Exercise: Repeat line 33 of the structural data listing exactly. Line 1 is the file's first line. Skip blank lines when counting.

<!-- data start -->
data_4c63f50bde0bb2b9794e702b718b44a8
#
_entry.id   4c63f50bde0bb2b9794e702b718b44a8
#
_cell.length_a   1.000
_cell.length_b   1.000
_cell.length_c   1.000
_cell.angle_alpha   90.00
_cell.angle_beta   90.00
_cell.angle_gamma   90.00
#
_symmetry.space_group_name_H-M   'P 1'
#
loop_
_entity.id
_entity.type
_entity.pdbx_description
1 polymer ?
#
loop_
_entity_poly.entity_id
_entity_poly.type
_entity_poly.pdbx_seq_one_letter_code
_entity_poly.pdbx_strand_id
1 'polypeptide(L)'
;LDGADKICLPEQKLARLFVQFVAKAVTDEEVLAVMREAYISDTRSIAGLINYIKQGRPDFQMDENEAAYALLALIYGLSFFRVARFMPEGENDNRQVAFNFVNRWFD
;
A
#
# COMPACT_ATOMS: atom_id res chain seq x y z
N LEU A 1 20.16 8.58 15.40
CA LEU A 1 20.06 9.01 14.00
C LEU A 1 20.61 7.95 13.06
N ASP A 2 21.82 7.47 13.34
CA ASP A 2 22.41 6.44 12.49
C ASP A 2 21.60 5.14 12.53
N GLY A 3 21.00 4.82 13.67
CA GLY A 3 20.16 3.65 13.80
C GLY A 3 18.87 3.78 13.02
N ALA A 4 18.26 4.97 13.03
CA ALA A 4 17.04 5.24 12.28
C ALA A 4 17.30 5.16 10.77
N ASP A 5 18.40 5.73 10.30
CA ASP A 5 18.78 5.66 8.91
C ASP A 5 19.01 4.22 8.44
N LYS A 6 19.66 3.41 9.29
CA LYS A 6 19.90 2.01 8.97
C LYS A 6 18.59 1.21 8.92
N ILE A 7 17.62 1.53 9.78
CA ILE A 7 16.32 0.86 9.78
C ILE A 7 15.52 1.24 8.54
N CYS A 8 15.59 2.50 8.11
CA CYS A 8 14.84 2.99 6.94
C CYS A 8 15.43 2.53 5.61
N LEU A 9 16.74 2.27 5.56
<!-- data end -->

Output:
C LEU A 1 20.61 7.95 13.06